Children and young adults love the thrill of skateboarding. They learn to master their skills of "riding the rail" and "catching air." But according to the American College of Foot and Ankle Surgeons (ACFAS), such tricks, while fun, can be physically demanding and cause serious foot and ankle injuries.
Foot and ankle surgeons around the country warn they continue to see serious lower-extremity skateboard injuries among their patients. These injuries range from minor bruises to open wounds or cuts to more serious foot and ankle sprains and fractures, which may require surgical repair.
Virginia-based foot and ankle surgeon, Jennifer Purvis, DPM, AACFAS, advises skateboarders to use caution and wear protective gear, including properly supportive shoes, when skateboarding. "Skateboarding can be particularly hard on your feet and ankles because of the impact caused when performing jumps and tricks," Dr. Purvis explains. "Skateboarders should be aware that the strain from repetitive, forceful motions can also cause painful foot and heel conditions such as plantar fasciitis, bone spurs and Achilles tendonitis, which may require more intensive, longer-term therapies," she said.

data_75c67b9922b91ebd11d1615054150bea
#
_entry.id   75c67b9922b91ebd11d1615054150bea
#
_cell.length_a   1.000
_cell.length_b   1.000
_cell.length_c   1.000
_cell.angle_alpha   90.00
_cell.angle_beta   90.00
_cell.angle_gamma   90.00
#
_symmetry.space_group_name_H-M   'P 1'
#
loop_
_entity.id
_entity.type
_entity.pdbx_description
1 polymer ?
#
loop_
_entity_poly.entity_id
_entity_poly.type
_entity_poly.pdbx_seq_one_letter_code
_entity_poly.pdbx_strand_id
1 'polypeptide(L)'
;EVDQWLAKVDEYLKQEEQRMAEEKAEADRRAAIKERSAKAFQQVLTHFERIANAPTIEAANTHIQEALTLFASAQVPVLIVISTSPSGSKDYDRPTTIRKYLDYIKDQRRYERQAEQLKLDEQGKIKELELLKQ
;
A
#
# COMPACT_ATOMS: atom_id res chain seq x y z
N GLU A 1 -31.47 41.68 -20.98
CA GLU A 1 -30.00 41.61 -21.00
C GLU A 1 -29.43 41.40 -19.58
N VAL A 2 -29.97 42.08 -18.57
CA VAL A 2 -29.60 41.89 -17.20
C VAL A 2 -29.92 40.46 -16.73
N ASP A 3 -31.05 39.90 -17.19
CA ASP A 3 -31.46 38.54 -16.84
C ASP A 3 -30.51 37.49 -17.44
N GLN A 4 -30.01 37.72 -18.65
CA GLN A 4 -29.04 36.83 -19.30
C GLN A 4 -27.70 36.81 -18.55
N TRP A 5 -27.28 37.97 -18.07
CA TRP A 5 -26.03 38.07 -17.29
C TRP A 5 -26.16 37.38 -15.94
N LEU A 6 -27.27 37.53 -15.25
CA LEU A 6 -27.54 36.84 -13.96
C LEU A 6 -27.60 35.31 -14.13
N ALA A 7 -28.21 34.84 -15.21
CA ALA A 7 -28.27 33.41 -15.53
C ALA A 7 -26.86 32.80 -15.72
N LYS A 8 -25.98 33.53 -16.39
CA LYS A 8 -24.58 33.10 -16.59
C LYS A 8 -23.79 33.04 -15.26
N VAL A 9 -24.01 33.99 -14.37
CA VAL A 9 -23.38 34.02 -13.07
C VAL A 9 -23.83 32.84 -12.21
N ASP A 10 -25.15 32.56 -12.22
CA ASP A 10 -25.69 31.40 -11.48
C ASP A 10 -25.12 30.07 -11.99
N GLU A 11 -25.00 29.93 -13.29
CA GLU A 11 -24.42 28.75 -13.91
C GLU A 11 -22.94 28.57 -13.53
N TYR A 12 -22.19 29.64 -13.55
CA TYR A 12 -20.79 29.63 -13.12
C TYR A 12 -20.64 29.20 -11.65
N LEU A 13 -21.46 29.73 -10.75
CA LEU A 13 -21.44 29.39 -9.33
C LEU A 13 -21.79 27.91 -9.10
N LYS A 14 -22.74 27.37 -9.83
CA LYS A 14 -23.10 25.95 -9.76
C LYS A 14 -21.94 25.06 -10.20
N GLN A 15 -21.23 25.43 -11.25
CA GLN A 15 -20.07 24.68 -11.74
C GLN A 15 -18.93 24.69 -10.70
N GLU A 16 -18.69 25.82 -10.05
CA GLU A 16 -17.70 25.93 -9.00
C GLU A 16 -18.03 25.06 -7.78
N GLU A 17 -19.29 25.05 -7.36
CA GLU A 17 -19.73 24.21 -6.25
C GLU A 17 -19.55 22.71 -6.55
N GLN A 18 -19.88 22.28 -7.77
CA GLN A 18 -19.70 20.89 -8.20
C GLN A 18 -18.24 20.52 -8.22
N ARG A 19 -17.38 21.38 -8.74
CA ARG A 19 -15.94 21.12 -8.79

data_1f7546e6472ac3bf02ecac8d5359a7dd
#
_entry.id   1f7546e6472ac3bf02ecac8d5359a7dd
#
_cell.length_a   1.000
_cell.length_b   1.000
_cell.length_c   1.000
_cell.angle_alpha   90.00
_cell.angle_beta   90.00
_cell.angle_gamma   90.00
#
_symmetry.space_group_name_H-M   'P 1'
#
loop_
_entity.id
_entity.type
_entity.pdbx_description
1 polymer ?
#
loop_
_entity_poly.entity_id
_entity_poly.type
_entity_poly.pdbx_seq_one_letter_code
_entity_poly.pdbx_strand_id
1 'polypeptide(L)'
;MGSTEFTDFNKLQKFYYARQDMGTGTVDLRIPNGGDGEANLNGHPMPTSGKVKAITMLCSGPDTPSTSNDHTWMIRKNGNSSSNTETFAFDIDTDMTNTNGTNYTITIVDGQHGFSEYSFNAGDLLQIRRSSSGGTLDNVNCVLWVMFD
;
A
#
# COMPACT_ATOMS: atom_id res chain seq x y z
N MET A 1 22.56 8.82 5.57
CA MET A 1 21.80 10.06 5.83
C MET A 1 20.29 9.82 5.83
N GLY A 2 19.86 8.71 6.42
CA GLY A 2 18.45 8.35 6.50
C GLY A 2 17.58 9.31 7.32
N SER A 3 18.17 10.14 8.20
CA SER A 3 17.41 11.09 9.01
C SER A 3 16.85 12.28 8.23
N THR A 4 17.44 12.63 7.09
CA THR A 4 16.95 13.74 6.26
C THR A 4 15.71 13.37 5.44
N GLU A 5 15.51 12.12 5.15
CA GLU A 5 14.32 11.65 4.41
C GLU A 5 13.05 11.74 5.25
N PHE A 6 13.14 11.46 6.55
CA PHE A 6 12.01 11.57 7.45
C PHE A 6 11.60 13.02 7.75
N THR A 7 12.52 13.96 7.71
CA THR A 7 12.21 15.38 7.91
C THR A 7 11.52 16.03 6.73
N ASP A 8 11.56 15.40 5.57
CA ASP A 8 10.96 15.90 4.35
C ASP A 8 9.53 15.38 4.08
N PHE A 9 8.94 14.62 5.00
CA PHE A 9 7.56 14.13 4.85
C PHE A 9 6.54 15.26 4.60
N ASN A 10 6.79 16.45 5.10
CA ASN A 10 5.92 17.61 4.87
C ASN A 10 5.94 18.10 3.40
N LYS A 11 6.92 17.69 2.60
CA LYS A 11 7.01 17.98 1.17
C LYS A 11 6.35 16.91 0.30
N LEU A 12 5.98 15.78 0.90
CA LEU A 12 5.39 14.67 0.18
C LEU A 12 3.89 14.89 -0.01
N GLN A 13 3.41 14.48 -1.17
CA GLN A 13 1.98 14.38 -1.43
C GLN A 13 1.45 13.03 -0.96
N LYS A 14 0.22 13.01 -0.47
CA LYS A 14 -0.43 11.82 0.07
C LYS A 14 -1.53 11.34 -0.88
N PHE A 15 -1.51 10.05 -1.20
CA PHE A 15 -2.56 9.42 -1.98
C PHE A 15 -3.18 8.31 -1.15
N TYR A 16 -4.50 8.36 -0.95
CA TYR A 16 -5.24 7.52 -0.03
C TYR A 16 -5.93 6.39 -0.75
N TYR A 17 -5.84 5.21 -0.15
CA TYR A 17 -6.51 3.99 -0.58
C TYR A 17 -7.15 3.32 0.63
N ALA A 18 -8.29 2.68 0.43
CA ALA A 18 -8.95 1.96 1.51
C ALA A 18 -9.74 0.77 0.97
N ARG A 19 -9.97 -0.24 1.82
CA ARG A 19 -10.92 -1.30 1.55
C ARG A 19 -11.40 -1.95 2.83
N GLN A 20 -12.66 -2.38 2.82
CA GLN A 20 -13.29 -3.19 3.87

Even minor cuts or abrasions on your feet can cause serious problems. Dr. Purvis recently treated a 21-year-old skateboarder for scrapes on his feet and ankles that were not healing. Tests indicated he had contracted MRSA - a very serious and sometimes deadly staph infection, which required surgery and four weeks of antibiotic therapy.
Foot and ankle sprains and fractures are common skateboarding injuries. Karl Collins, DPM, FACFAS, who practices in St. Louis, stresses the importance of seeing a foot and ankle surgeon to ensure proper diagnosis and course of treatment for these injuries. Until you can be seen by a doctor, it is best to take a break from activities and use R.I.C.E. therapy (Rest, Ice, Compression, and Elevation), which helps to reduce pain and control swelling around the injury.
"A common misconception about foot and ankle fractures is that if you can walk on the foot, there isn't a fracture," Dr. Collins said. "That's not always the case, and only a proper diagnosis can rule out a serious injury requiring an advanced treatment plan."